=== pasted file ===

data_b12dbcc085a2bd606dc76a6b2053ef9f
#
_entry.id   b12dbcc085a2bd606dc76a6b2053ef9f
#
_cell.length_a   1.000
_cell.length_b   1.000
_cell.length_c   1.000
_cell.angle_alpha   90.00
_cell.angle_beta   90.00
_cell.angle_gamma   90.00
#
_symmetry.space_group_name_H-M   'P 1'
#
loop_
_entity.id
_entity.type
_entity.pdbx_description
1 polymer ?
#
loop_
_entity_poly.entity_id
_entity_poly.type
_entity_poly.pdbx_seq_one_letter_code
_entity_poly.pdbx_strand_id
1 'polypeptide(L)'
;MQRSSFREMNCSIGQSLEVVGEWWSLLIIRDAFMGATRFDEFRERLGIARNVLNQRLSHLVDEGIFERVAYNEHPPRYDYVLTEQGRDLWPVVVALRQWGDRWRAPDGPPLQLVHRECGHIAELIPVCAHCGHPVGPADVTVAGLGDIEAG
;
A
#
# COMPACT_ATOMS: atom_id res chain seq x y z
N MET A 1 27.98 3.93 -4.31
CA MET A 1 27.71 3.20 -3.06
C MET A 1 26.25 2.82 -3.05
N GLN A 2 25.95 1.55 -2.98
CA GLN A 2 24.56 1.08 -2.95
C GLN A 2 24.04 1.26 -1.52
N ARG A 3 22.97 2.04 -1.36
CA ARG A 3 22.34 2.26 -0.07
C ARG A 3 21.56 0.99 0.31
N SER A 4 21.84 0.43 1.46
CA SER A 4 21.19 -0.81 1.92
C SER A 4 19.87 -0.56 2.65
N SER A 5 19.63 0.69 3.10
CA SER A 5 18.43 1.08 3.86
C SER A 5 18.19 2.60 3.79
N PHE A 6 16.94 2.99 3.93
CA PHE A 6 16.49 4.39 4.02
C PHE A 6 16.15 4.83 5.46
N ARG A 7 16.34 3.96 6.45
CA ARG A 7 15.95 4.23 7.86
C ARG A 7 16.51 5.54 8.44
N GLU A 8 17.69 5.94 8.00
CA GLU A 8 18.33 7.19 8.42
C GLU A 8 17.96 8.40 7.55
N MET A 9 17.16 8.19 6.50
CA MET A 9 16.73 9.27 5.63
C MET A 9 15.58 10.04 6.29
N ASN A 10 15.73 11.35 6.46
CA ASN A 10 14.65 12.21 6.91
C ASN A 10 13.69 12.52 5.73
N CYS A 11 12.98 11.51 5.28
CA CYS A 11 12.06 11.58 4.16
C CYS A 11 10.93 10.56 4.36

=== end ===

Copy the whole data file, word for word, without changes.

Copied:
data_b12dbcc085a2bd606dc76a6b2053ef9f
#
_entry.id   b12dbcc085a2bd606dc76a6b2053ef9f
#
_cell.length_a   1.000
_cell.length_b   1.000
_cell.length_c   1.000
_cell.angle_alpha   90.00
_cell.angle_beta   90.00
_cell.angle_gamma   90.00
#
_symmetry.space_group_name_H-M   'P 1'
#
loop_
_entity.id
_entity.type
_entity.pdbx_description
1 polymer ?
#
loop_
_entity_poly.entity_id
_entity_poly.type
_entity_poly.pdbx_seq_one_letter_code
_entity_poly.pdbx_strand_id
1 'polypeptide(L)'
;MQRSSFREMNCSIGQSLEVVGEWWSLLIIRDAFMGATRFDEFRERLGIARNVLNQRLSHLVDEGIFERVAYNEHPPRYDYVLTEQGRDLWPVVVALRQWGDRWRAPDGPPLQLVHRECGHIAELIPVCAHCGHPVGPADVTVAGLGDIEAG
;
A
#
# COMPACT_ATOMS: atom_id res chain seq x y z
N MET A 1 27.98 3.93 -4.31
CA MET A 1 27.71 3.20 -3.06
C MET A 1 26.25 2.82 -3.05
N GLN A 2 25.95 1.55 -2.98
CA GLN A 2 24.56 1.08 -2.95
C GLN A 2 24.04 1.26 -1.52
N ARG A 3 22.97 2.04 -1.36
CA ARG A 3 22.34 2.26 -0.07
C ARG A 3 21.56 0.99 0.31
N SER A 4 21.84 0.43 1.46
CA SER A 4 21.19 -0.81 1.92
C SER A 4 19.87 -0.56 2.65
N SER A 5 19.63 0.69 3.10
CA SER A 5 18.43 1.08 3.86
C SER A 5 18.19 2.60 3.79
N PHE A 6 16.94 2.99 3.93
CA PHE A 6 16.49 4.39 4.02
C PHE A 6 16.15 4.83 5.46
N ARG A 7 16.34 3.96 6.45
CA ARG A 7 15.95 4.23 7.86
C ARG A 7 16.51 5.54 8.44
N GLU A 8 17.69 5.94 8.00
CA GLU A 8 18.33 7.19 8.42
C GLU A 8 17.96 8.40 7.55
N MET A 9 17.16 8.19 6.50
CA MET A 9 16.73 9.27 5.63
C MET A 9 15.58 10.04 6.29
N ASN A 10 15.73 11.35 6.46
CA ASN A 10 14.65 12.21 6.91
C ASN A 10 13.69 12.52 5.73
N CYS A 11 12.98 11.51 5.28
CA CYS A 11 12.06 11.58 4.16
C CYS A 11 10.93 10.56 4.36